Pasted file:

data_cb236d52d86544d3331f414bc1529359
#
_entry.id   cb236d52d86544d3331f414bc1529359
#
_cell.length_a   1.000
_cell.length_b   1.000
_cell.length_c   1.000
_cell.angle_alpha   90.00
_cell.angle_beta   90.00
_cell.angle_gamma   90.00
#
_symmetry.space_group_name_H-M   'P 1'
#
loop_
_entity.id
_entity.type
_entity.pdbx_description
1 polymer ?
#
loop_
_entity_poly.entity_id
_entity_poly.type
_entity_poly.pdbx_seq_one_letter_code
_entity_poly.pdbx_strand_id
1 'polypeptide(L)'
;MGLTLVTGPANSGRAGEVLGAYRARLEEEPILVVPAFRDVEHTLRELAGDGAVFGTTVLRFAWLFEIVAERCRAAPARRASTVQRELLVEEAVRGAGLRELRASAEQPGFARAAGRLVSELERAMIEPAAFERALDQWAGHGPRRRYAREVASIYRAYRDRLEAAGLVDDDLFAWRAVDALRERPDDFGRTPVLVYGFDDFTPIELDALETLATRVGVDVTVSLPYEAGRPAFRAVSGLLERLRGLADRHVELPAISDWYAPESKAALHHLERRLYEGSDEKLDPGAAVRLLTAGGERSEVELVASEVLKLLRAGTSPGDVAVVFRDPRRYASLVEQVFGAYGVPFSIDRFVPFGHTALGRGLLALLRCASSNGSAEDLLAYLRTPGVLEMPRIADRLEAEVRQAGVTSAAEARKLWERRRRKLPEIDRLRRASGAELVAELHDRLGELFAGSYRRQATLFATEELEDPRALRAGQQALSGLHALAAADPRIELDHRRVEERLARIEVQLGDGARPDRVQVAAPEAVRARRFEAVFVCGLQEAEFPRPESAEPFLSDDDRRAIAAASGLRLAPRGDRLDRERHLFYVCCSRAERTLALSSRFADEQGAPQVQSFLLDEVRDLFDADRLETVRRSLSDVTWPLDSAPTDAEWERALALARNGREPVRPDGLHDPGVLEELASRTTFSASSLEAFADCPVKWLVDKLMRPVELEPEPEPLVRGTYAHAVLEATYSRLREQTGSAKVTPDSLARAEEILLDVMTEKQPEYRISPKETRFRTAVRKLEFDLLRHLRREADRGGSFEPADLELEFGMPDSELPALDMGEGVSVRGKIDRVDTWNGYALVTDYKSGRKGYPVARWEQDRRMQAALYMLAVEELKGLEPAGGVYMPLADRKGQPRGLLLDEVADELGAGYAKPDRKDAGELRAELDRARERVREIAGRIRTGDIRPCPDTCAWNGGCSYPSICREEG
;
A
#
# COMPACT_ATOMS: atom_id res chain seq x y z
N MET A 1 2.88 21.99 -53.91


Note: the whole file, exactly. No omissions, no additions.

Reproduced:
data_cb236d52d86544d3331f414bc1529359
#
_entry.id   cb236d52d86544d3331f414bc1529359
#
_cell.length_a   1.000
_cell.length_b   1.000
_cell.length_c   1.000
_cell.angle_alpha   90.00
_cell.angle_beta   90.00
_cell.angle_gamma   90.00
#
_symmetry.space_group_name_H-M   'P 1'
#
loop_
_entity.id
_entity.type
_entity.pdbx_description
1 polymer ?
#
loop_
_entity_poly.entity_id
_entity_poly.type
_entity_poly.pdbx_seq_one_letter_code
_entity_poly.pdbx_strand_id
1 'polypeptide(L)'
;MGLTLVTGPANSGRAGEVLGAYRARLEEEPILVVPAFRDVEHTLRELAGDGAVFGTTVLRFAWLFEIVAERCRAAPARRASTVQRELLVEEAVRGAGLRELRASAEQPGFARAAGRLVSELERAMIEPAAFERALDQWAGHGPRRRYAREVASIYRAYRDRLEAAGLVDDDLFAWRAVDALRERPDDFGRTPVLVYGFDDFTPIELDALETLATRVGVDVTVSLPYEAGRPAFRAVSGLLERLRGLADRHVELPAISDWYAPESKAALHHLERRLYEGSDEKLDPGAAVRLLTAGGERSEVELVASEVLKLLRAGTSPGDVAVVFRDPRRYASLVEQVFGAYGVPFSIDRFVPFGHTALGRGLLALLRCASSNGSAEDLLAYLRTPGVLEMPRIADRLEAEVRQAGVTSAAEARKLWERRRRKLPEIDRLRRASGAELVAELHDRLGELFAGSYRRQATLFATEELEDPRALRAGQQALSGLHALAAADPRIELDHRRVEERLARIEVQLGDGARPDRVQVAAPEAVRARRFEAVFVCGLQEAEFPRPESAEPFLSDDDRRAIAAASGLRLAPRGDRLDRERHLFYVCCSRAERTLALSSRFADEQGAPQVQSFLLDEVRDLFDADRLETVRRSLSDVTWPLDSAPTDAEWERALALARNGREPVRPDGLHDPGVLEELASRTTFSASSLEAFADCPVKWLVDKLMRPVELEPEPEPLVRGTYAHAVLEATYSRLREQTGSAKVTPDSLARAEEILLDVMTEKQPEYRISPKETRFRTAVRKLEFDLLRHLRREADRGGSFEPADLELEFGMPDSELPALDMGEGVSVRGKIDRVDTWNGYALVTDYKSGRKGYPVARWEQDRRMQAALYMLAVEELKGLEPAGGVYMPLADRKGQPRGLLLDEVADELGAGYAKPDRKDAGELRAELDRARERVREIAGRIRTGDIRPCPDTCAWNGGCSYPSICREEG
;
A
#
# COMPACT_ATOMS: atom_id res chain seq x y z
N MET A 1 2.88 21.99 -53.91